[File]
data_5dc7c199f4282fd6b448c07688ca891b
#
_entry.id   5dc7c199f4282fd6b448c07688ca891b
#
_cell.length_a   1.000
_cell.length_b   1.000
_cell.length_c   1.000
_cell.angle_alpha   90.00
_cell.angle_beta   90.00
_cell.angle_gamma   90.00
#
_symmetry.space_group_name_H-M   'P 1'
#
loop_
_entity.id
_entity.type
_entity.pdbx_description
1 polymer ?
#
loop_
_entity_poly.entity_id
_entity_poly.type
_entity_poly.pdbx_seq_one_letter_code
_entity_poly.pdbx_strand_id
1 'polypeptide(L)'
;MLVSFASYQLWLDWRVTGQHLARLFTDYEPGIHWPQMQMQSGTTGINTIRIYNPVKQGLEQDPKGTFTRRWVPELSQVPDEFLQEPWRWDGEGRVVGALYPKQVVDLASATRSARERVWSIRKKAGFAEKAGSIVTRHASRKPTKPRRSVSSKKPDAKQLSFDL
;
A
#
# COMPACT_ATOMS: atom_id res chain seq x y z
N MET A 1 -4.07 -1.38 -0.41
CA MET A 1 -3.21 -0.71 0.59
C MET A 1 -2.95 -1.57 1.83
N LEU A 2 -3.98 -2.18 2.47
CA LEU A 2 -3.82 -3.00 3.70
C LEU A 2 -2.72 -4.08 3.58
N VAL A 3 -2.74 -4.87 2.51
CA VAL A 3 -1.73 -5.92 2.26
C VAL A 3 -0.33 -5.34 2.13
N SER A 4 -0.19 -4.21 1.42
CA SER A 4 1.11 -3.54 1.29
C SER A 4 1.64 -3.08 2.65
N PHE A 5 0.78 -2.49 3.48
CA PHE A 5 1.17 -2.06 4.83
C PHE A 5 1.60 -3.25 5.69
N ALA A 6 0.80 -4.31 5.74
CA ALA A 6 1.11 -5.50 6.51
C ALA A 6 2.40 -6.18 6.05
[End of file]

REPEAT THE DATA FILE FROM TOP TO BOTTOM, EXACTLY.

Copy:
data_5dc7c199f4282fd6b448c07688ca891b
#
_entry.id   5dc7c199f4282fd6b448c07688ca891b
#
_cell.length_a   1.000
_cell.length_b   1.000
_cell.length_c   1.000
_cell.angle_alpha   90.00
_cell.angle_beta   90.00
_cell.angle_gamma   90.00
#
_symmetry.space_group_name_H-M   'P 1'
#
loop_
_entity.id
_entity.type
_entity.pdbx_description
1 polymer ?
#
loop_
_entity_poly.entity_id
_entity_poly.type
_entity_poly.pdbx_seq_one_letter_code
_entity_poly.pdbx_strand_id
1 'polypeptide(L)'
;MLVSFASYQLWLDWRVTGQHLARLFTDYEPGIHWPQMQMQSGTTGINTIRIYNPVKQGLEQDPKGTFTRRWVPELSQVPDEFLQEPWRWDGEGRVVGALYPKQVVDLASATRSARERVWSIRKKAGFAEKAGSIVTRHASRKPTKPRRSVSSKKPDAKQLSFDL
;
A
#
# COMPACT_ATOMS: atom_id res chain seq x y z
N MET A 1 -4.07 -1.38 -0.41
CA MET A 1 -3.21 -0.71 0.59
C MET A 1 -2.95 -1.57 1.83
N LEU A 2 -3.98 -2.18 2.47
CA LEU A 2 -3.82 -3.00 3.70
C LEU A 2 -2.72 -4.08 3.58
N VAL A 3 -2.74 -4.87 2.51
CA VAL A 3 -1.73 -5.92 2.26
C VAL A 3 -0.33 -5.34 2.13
N SER A 4 -0.19 -4.21 1.42
CA SER A 4 1.11 -3.54 1.29
C SER A 4 1.64 -3.08 2.65
N PHE A 5 0.78 -2.49 3.48
CA PHE A 5 1.17 -2.06 4.83
C PHE A 5 1.60 -3.25 5.69
N ALA A 6 0.80 -4.31 5.74
CA ALA A 6 1.11 -5.50 6.51
C ALA A 6 2.40 -6.18 6.05